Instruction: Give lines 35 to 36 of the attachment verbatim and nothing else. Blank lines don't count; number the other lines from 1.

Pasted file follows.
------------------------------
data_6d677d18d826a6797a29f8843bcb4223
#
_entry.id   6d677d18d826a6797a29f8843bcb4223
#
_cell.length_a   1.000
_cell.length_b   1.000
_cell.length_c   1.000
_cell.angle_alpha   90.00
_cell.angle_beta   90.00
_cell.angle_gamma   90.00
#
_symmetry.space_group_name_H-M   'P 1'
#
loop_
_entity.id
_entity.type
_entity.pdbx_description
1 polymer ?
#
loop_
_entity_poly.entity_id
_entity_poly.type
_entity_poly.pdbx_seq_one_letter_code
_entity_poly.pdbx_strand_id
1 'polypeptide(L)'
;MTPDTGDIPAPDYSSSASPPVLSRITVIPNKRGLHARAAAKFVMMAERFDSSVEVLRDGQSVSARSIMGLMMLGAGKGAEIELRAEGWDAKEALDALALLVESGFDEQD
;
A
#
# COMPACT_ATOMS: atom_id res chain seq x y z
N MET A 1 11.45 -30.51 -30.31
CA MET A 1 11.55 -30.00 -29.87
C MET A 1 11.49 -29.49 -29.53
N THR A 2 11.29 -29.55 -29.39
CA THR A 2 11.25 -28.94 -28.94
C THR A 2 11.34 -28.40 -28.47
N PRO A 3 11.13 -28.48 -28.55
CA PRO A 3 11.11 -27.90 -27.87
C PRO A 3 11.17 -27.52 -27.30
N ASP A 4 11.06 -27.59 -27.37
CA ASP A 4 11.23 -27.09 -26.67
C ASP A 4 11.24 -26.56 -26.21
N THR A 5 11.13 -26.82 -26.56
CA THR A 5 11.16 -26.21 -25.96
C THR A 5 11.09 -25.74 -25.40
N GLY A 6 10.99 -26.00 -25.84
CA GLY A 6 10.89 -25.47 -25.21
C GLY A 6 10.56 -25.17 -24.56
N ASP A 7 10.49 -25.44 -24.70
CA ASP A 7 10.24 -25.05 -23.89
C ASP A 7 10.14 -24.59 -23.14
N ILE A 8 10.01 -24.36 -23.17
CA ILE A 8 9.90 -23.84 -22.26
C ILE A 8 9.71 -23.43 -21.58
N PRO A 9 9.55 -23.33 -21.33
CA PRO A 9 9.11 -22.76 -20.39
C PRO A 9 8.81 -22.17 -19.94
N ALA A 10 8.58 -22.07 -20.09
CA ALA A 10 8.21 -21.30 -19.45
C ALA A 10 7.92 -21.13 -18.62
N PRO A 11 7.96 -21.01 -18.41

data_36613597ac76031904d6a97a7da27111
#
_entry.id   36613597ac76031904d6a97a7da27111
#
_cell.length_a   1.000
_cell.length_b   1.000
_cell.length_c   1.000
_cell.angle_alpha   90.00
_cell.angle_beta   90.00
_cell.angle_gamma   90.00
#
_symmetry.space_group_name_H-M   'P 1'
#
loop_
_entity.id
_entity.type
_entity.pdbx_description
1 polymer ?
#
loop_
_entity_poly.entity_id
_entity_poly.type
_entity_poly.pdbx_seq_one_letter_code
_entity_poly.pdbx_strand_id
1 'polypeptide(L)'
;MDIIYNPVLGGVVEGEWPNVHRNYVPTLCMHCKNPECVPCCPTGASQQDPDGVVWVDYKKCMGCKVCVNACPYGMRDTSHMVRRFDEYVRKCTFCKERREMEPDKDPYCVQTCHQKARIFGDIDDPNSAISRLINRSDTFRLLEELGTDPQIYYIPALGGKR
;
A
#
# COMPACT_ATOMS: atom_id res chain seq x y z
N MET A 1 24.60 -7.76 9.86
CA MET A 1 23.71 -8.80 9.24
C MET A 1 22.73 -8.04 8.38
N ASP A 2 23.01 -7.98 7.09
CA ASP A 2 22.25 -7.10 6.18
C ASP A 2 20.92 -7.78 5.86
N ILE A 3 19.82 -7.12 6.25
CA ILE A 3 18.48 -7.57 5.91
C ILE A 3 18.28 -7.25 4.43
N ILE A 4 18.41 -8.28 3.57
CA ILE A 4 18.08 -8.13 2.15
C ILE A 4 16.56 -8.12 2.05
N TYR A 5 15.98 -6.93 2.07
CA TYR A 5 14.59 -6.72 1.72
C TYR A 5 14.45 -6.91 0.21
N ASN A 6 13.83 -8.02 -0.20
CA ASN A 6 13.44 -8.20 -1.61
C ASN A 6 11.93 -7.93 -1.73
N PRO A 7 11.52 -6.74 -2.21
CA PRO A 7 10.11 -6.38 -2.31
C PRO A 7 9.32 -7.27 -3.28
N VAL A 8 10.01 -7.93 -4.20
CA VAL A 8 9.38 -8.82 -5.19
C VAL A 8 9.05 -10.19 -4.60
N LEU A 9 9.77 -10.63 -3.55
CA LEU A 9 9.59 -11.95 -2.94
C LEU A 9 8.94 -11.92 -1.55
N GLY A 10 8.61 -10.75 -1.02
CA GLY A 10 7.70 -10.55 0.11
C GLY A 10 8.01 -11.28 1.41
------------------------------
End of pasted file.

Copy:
CA THR A 2 11.25 -28.94 -28.94
C THR A 2 11.34 -28.40 -28.47